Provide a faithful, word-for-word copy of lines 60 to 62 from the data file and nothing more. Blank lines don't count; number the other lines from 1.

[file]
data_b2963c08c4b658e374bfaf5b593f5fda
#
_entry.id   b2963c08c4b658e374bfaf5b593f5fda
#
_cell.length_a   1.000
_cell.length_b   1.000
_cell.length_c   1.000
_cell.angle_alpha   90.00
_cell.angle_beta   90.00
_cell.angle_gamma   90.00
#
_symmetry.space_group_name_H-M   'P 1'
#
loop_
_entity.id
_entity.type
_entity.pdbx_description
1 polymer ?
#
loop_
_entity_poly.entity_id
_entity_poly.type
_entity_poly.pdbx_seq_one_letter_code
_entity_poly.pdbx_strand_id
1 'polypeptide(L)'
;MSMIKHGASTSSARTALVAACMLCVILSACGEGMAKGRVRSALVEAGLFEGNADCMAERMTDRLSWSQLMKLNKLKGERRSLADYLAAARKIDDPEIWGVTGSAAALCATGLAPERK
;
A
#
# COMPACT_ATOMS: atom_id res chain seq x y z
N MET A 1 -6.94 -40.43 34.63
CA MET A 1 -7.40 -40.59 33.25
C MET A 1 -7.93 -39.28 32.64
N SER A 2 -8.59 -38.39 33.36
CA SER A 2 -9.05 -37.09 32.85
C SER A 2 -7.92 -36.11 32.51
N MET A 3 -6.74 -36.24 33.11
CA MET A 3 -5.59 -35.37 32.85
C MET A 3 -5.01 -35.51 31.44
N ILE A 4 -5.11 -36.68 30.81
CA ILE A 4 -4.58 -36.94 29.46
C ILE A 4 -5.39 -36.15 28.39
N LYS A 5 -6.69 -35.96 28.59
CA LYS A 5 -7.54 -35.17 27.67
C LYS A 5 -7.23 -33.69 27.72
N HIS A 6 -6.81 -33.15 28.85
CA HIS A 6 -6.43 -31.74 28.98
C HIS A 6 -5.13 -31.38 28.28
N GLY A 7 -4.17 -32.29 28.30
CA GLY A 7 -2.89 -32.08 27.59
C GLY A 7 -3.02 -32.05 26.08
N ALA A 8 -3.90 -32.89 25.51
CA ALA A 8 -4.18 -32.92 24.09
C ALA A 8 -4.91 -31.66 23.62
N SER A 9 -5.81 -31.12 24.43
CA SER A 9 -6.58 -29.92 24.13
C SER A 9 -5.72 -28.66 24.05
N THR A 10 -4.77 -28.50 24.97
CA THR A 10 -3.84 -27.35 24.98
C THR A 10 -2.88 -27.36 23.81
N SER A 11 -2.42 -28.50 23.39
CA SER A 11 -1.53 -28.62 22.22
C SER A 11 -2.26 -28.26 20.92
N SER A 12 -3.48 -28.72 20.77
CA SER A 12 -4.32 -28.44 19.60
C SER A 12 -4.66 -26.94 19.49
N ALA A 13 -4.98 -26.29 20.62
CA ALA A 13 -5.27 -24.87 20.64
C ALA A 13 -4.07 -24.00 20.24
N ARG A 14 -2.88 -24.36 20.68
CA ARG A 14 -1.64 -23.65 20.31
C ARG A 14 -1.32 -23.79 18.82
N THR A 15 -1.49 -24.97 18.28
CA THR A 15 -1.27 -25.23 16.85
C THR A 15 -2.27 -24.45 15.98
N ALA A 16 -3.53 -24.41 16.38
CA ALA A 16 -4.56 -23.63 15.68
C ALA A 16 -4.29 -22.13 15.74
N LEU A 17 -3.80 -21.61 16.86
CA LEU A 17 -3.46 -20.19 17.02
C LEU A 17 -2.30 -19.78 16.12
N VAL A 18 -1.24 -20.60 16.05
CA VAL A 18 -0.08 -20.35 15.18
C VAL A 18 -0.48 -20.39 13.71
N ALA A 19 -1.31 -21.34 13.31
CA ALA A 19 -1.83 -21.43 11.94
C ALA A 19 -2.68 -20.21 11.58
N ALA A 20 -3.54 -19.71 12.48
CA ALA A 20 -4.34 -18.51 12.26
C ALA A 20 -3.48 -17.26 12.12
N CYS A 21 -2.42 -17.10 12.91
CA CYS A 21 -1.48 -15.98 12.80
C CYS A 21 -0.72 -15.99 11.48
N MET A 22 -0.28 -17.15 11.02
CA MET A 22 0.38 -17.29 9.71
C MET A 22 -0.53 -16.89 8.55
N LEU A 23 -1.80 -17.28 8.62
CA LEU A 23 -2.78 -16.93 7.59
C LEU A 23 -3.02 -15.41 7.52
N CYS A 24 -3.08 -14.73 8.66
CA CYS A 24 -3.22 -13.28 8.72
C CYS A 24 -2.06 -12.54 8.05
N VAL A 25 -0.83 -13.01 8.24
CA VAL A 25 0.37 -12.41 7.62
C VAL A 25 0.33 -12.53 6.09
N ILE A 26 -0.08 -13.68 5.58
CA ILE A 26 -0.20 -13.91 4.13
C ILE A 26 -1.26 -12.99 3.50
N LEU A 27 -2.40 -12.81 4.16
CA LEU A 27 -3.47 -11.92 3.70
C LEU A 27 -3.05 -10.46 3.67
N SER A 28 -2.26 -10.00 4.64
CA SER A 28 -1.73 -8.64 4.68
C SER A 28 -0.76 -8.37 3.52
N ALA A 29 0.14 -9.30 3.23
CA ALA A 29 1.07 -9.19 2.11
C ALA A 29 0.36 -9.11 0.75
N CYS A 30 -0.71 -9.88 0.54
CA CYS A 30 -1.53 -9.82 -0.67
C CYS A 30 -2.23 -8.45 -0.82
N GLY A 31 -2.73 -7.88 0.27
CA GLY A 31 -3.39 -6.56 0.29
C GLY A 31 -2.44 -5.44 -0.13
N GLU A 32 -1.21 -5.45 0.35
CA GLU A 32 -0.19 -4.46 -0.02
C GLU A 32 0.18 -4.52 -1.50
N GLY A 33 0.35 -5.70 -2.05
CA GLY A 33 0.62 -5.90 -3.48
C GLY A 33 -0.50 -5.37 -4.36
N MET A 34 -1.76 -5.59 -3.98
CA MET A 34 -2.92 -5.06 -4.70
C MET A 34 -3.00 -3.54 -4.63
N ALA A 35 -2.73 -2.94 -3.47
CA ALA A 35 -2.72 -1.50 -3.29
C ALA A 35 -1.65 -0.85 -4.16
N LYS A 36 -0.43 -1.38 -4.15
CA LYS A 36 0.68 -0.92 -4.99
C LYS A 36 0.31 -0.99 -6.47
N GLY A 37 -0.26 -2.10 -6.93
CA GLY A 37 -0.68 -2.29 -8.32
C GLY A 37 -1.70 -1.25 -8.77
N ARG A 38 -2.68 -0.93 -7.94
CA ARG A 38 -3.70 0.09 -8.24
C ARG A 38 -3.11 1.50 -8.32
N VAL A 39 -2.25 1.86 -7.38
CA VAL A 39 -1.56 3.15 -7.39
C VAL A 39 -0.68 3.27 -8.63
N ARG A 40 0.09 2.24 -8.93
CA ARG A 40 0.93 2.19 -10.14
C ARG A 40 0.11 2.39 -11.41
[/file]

C THR A 10 -2.88 -27.36 23.81
N SER A 11 -2.42 -28.50 23.39
CA SER A 11 -1.53 -28.62 22.22